They are smaller: together with nylon strings, this means they sound mellower and quieter than the bigger, steel-strung acoustic guitars.
Classical options also have wider necks: wider and chunkier can make it harder for players with smaller hands to play chords if you buy a full-sized model.
These guitars are suitable for playing classical music, hence their name.
Unlike steel-strung instruments, which are often played with a plectrum classical guitars are meant to be played by finger-picking the strings.
Andrés Segovia was considered one of the masters of the instrument, and this video shows a classical guitar being put to good use:
CLASSICAL GUITAR PROS AND CONS
Pros: Usually cheaper, smaller, softer to play, mellow sounding, suitable for classical music, and beginners.
Cons: Neck can be too wide and chunky for smaller hands; sound not bright or loud enough for modern pop & rock music.
This is by far the most popular kind of acoustic guitar. Most guitars you'll find for sale will be of this kind unless they are specifically described as being "Classical".
And because all guitars listed on our Acoustic Guitars section are steel-strung anyway, this fact is not usually mentioned on their names or description - it's simply taken as a given.
However, this is one of the crucial differences between the standard acoustic models and classical ones: steel strings sound crisper and brighter than nylon strings, but are also harder to play.
For this reason, some beginners might not find them easy to play with, especially children, and this is one of the main reasons a classical, nylon string guitar is usually the best choice for beginners and children in particular.
Most forms of popular music from the past and present have used steel-strung acoustic guitars: from old, obscure blues records, to some of the biggest hits by acts such as The Beatles or Oasis, to most pop acts in the charts today.
When you see someone playing an acoustic guitar on stage or on TV, hear it on the radio or on records, or someone busking on the street, it is usually this kind of acoustic guitar, not a classical guitar.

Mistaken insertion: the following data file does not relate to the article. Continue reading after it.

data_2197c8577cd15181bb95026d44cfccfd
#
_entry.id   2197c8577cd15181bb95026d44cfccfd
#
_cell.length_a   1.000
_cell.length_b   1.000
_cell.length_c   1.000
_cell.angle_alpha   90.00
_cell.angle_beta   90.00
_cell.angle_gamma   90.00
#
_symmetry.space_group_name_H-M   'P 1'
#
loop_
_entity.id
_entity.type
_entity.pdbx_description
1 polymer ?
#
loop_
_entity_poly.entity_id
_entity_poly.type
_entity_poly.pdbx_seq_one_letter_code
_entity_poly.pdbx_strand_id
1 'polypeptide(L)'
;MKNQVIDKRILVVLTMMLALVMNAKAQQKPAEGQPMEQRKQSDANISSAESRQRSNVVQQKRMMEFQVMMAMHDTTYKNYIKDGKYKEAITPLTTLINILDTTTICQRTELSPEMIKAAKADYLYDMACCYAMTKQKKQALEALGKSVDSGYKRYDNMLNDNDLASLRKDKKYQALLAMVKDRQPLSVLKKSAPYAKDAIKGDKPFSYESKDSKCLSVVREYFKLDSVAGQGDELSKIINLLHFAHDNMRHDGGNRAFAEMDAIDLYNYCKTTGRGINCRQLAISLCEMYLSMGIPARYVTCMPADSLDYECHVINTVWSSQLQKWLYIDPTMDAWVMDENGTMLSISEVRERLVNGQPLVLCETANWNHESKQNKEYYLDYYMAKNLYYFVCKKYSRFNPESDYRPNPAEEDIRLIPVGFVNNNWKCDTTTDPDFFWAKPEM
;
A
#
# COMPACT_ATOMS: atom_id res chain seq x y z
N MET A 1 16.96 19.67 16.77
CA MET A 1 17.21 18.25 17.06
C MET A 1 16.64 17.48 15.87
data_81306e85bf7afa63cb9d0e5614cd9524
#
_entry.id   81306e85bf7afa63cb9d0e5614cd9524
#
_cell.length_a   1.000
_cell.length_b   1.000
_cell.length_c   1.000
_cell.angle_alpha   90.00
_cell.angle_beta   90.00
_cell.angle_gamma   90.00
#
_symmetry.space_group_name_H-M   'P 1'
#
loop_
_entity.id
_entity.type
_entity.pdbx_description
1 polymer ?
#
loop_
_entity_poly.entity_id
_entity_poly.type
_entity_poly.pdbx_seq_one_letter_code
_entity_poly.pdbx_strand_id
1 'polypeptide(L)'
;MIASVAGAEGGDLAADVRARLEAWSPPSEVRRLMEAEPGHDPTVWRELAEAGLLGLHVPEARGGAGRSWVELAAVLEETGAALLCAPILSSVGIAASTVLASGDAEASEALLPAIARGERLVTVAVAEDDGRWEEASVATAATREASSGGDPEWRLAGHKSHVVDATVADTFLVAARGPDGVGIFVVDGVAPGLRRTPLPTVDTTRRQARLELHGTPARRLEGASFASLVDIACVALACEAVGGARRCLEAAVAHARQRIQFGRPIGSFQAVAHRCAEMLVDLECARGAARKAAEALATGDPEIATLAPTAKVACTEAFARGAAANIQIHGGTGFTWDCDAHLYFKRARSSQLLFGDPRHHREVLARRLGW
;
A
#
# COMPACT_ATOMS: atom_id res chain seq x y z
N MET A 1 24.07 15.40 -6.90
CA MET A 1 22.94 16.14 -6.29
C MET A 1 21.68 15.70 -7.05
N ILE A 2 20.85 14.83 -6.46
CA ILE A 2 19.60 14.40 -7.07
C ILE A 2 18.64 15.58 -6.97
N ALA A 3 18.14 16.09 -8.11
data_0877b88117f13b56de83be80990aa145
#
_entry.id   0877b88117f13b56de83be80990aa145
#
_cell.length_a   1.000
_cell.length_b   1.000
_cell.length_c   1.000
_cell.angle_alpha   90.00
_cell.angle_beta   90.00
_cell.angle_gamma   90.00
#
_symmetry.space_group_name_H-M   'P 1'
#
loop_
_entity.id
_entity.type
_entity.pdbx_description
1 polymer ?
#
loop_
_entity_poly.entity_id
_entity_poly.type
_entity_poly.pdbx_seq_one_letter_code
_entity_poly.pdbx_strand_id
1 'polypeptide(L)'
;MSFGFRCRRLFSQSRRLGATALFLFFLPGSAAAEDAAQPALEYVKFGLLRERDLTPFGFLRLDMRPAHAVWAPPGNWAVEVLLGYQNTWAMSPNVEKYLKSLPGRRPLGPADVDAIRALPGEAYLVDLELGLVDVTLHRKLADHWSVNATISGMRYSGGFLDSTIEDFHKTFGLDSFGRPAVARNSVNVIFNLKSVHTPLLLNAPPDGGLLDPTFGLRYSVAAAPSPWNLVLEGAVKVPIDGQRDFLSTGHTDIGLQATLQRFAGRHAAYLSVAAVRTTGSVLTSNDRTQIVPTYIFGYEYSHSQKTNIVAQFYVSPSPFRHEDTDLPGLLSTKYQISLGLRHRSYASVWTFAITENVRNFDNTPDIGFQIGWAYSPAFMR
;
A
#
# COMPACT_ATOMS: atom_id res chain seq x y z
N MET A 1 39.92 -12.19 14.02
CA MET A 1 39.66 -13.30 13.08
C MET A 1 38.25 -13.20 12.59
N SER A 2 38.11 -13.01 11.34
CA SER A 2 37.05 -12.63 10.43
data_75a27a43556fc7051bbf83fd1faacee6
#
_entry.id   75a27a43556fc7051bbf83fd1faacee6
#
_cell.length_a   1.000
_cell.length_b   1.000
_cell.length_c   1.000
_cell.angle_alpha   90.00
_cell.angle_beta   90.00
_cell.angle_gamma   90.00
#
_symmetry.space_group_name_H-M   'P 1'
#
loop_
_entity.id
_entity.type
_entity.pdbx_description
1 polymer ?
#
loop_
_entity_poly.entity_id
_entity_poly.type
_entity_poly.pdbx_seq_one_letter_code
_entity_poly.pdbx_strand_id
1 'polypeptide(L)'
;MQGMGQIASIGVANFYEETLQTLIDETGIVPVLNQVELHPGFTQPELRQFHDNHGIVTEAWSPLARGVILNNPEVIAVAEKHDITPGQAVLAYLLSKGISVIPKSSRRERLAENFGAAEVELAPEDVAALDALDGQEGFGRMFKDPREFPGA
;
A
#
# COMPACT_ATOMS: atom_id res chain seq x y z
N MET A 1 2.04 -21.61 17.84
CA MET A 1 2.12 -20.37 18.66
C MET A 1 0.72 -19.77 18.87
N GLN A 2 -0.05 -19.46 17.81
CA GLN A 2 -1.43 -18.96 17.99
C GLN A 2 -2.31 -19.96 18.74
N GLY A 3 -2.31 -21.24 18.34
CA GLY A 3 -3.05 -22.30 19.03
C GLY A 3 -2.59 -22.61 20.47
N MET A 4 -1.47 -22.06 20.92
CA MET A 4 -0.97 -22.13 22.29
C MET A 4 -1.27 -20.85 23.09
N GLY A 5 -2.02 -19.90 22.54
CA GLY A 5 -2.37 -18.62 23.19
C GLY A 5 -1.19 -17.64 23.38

DIFFERENT TYPES OF ACOUSTIC GUITARS
There are quite a few differences between guitars within the acoustic guitar range: shape, types of wood and, of course, the cost. All of those things may make one guitar better than another, or at very least make them sound different.
But, for a first-time buyer and player, most of these differences won't be very relevant or noticeable, and you can ignore any references to the types of wood, etc, as this kind of info is there mostly for the benefit of more experienced players.
Most acoustic guitars we sell have a dreadnought shape. This is the most popular kind of acoustic guitar.
Others acoustic guitar shapes include parlour, orchestral or folk. What these shapes have in common is that they all feature a slightly smaller body size and a more rounded tone, not as loud as dreadnoughts.
Other popular kind of acoustic guitars are described as jumbo, with a slightly curvier shape than a dreadnought. Again, perhaps nothing a beginner would particularly notice or care about that much. Our tip is to simply pick the one you like the best. Trying one at a PMT Store might help you decide.
'SUPER JUMBO' ACOUSTIC GUITARS
One particular type that may stand out is the super jumbo shaped guitar, such as the Gibson J200. It has a body that's slightly larger and curvier than a dreadnought shape.
This produces a sound that's louder and richer. Super Jumbo guitars are definitely too big as a first guitar for a younger player, and the shape is not as popular as dreadnought but it found favour with many players over the years including Bob Dylan, The Beatles, Sheryl Crow, Oasis and many others.
Choosing an acoustic guitar can be a little daunting, and there's a lot of misinformation out there, so Sam and Meg at PMT decided to put together these fun videos on how to choose an acoustic guitar, and what not to look for in an acoustic guitar. Well worth a watch if you have a few minutes - it's a complete beginners guide to shopping for an acoustic and could save you a lot of money in the long run.
View a complete range of acoustic guitars over at PMT Online today or call in to any of our local stores to speak to one of our acoustic guitar experts.